Boom hoist limiting device includes boom hoist disengaging device, boom hoist shut-off, boom hoist disconnect, boom hoist hydraulic relief, boom hoist kick-outs, automatic boom stop device, or derricking limiter. This type of device disengages boom hoist power when the boom reaches a predetermined operating angle. It also sets brakes or closes valves to prevent the boom from lowering after power is disengaged.

     Boom length indicator indicates the length of the permanent part of the boom (such as ruled markings on the boom) or, as in some computerized systems, the length of the boom with extensions/attachments.

     Boom stop includes boom stops (belly straps with struts/standoff), telescoping boom stops, attachment boom stops, and backstops. These devices restrict the boom from moving above a certain maximum angle and toppling over backward.

     Boom suspension systems means a system of pendants, running ropes, sheaves, and other hardware which supports the boom tip and controls the boom angle.

     Certified crane inspector means a crane certifier accredited by the department.

     Climbing means the process in which a tower crane is raised to a new working height, either by adding additional tower sections to the top of the crane (top climbing), or by a system in which the entire crane is raised inside the structure (inside climbing).

     Counterjib (counterweight jib) means a horizontal member of the tower crane on which the counterweights and usually the hoisting machinery are mounted.

     Counterweight means weight used to supplement the weight of equipment in providing stability for lifting loads by counterbalancing those loads.

     Crane means power-operated equipment used in construction that can hoist, lower, and horizontally move a suspended load. "Crane" includes, but is not limited to: Articulating boom cranes, such as knuckle-boom cranes; crawler cranes; floating cranes; cranes on barges; locomotive cranes; mobile cranes, such as wheel-mounted, rough-terrain, all-terrain, commercial truck mounted, and boom truck cranes; multipurpose machines when configured to hoist and lower by means of a winch or hook and horizontally move a suspended load; industrial cranes, such as carry-deck cranes; dedicated pile drivers; service/mechanic trucks with a hoisting device; a crane on a monorail; tower cranes, such as fixed jib, hammerhead boom, luffing boom, and self-erecting; pedestal cranes; portal cranes; overhead and gantry cranes; straddle cranes; side-boom tractors; derricks; and variations of such equipment.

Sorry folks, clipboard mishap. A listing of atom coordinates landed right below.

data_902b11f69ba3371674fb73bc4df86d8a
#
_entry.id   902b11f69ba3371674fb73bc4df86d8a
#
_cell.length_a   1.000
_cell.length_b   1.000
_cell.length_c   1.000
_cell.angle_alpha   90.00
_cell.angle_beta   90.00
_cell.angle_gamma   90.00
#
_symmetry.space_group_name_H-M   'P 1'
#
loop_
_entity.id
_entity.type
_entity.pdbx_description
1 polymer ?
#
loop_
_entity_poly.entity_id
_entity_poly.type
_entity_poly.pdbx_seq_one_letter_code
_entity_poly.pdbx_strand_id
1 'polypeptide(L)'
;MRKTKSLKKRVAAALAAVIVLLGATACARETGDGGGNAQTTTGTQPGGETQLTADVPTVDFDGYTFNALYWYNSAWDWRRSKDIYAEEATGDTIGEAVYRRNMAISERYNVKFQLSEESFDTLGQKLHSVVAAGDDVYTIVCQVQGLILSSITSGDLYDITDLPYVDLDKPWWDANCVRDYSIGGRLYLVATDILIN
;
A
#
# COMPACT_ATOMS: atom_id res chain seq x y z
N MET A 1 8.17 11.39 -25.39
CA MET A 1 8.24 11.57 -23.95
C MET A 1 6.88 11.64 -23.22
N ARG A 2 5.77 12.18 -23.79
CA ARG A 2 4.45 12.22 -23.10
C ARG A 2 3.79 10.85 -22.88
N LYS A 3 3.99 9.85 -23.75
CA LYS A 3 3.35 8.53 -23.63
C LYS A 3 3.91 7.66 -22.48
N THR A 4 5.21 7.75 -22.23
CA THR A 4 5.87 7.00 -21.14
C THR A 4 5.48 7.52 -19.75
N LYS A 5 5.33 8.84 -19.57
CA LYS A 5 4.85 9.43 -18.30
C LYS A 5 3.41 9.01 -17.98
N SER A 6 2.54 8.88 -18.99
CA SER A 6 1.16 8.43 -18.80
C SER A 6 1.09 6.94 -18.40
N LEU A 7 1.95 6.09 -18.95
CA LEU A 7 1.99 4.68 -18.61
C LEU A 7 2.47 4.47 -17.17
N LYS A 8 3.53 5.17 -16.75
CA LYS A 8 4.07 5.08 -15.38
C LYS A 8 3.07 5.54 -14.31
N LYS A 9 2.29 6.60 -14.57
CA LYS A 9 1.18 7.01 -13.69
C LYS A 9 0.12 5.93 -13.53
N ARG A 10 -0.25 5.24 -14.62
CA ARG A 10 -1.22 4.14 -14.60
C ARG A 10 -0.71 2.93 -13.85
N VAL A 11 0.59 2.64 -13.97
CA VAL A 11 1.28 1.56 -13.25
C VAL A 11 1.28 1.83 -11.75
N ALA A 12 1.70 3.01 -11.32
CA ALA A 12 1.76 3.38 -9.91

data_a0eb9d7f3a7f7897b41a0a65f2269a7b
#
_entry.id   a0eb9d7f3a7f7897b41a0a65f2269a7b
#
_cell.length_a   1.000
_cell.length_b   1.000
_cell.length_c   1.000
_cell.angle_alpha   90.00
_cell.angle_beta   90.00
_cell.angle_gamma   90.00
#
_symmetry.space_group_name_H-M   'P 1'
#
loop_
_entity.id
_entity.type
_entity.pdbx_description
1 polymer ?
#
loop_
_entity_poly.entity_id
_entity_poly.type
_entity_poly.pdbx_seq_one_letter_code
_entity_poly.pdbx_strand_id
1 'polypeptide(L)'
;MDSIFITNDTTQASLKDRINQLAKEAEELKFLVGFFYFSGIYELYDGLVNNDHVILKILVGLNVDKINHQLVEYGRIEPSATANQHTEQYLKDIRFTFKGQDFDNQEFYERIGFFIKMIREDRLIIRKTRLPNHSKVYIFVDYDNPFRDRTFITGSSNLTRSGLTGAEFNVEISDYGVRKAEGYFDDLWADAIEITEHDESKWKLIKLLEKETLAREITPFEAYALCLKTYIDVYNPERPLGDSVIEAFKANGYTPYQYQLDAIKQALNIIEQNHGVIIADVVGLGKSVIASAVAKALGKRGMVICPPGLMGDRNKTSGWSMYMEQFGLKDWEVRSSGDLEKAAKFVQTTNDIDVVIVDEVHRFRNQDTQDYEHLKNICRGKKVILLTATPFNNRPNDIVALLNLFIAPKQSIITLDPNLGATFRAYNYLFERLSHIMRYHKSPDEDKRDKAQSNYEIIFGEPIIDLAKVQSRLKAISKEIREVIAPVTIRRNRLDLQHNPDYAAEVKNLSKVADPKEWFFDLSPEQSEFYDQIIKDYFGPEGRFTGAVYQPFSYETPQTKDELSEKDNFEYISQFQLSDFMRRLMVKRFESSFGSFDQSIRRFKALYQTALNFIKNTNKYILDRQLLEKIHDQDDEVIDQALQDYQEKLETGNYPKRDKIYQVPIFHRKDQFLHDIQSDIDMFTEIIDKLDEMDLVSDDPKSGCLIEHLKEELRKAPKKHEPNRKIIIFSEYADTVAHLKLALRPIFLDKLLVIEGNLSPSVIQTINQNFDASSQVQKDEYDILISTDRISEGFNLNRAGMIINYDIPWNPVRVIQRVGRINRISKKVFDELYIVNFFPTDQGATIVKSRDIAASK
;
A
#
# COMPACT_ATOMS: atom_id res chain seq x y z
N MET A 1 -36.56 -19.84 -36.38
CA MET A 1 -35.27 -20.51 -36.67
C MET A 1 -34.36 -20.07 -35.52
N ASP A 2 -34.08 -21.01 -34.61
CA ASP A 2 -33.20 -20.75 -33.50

Crane/derrick type means cranes or derricks as established by American Society of Mechanical Engineers (ASME). Crane operator means an individual engaged in the operation of a crane.

     Crawler crane means equipment that has a type of base mounting which incorporates a continuous belt of sprocket driven track.

     Critical lift means a lift that:

     • Exceeds seventy-five percent of the crane or derrick rated load chart capacity; or

     • Requires the use of more than one crane or derrick.

     Crossover points means locations on a wire rope which is spooled on a drum where one layer of rope climbs up on and crosses over the previous layer. This takes place at each flange of the drum as the rope is spooled onto the drum, reaches the flange, and begins to wrap back in the opposite direction.